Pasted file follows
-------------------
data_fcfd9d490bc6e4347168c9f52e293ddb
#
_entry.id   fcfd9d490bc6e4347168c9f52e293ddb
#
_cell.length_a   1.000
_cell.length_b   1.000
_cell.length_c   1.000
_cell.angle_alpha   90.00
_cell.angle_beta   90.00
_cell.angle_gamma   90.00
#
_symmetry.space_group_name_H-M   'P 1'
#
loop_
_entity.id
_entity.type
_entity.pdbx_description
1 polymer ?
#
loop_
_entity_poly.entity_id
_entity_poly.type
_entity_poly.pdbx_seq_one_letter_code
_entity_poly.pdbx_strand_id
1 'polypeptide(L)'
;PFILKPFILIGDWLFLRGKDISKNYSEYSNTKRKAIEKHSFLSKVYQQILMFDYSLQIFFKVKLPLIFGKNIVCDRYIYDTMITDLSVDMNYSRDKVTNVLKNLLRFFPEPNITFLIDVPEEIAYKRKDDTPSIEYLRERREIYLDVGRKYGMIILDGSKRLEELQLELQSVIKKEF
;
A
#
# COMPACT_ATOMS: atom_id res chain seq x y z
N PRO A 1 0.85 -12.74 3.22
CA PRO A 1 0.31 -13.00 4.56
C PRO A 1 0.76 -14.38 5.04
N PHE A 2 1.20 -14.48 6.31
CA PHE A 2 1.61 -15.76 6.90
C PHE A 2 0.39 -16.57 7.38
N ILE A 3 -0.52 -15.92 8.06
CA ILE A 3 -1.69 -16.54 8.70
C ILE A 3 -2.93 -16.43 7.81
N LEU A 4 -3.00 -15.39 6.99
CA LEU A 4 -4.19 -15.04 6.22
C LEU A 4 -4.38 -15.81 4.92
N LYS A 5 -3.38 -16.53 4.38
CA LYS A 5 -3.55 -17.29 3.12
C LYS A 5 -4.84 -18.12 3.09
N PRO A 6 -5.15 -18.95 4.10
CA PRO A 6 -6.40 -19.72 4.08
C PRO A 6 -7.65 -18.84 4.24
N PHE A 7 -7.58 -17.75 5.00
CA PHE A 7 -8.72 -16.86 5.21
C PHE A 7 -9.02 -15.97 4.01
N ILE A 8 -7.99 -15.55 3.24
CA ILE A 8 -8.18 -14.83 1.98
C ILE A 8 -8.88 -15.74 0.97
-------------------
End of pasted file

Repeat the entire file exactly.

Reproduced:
data_fcfd9d490bc6e4347168c9f52e293ddb
#
_entry.id   fcfd9d490bc6e4347168c9f52e293ddb
#
_cell.length_a   1.000
_cell.length_b   1.000
_cell.length_c   1.000
_cell.angle_alpha   90.00
_cell.angle_beta   90.00
_cell.angle_gamma   90.00
#
_symmetry.space_group_name_H-M   'P 1'
#
loop_
_entity.id
_entity.type
_entity.pdbx_description
1 polymer ?
#
loop_
_entity_poly.entity_id
_entity_poly.type
_entity_poly.pdbx_seq_one_letter_code
_entity_poly.pdbx_strand_id
1 'polypeptide(L)'
;PFILKPFILIGDWLFLRGKDISKNYSEYSNTKRKAIEKHSFLSKVYQQILMFDYSLQIFFKVKLPLIFGKNIVCDRYIYDTMITDLSVDMNYSRDKVTNVLKNLLRFFPEPNITFLIDVPEEIAYKRKDDTPSIEYLRERREIYLDVGRKYGMIILDGSKRLEELQLELQSVIKKEF
;
A
#
# COMPACT_ATOMS: atom_id res chain seq x y z
N PRO A 1 0.85 -12.74 3.22
CA PRO A 1 0.31 -13.00 4.56
C PRO A 1 0.76 -14.38 5.04
N PHE A 2 1.20 -14.48 6.31
CA PHE A 2 1.61 -15.76 6.90
C PHE A 2 0.39 -16.57 7.38
N ILE A 3 -0.52 -15.92 8.06
CA ILE A 3 -1.69 -16.54 8.70
C ILE A 3 -2.93 -16.43 7.81
N LEU A 4 -3.00 -15.39 6.99
CA LEU A 4 -4.19 -15.04 6.22
C LEU A 4 -4.38 -15.81 4.92
N LYS A 5 -3.38 -16.53 4.38
CA LYS A 5 -3.55 -17.29 3.12
C LYS A 5 -4.84 -18.12 3.09
N PRO A 6 -5.15 -18.95 4.10
CA PRO A 6 -6.40 -19.72 4.08
C PRO A 6 -7.65 -18.84 4.24
N PHE A 7 -7.58 -17.75 5.00
CA PHE A 7 -8.72 -16.86 5.21
C PHE A 7 -9.02 -15.97 4.01
N ILE A 8 -7.99 -15.55 3.24
CA ILE A 8 -8.18 -14.83 1.98
C ILE A 8 -8.88 -15.74 0.97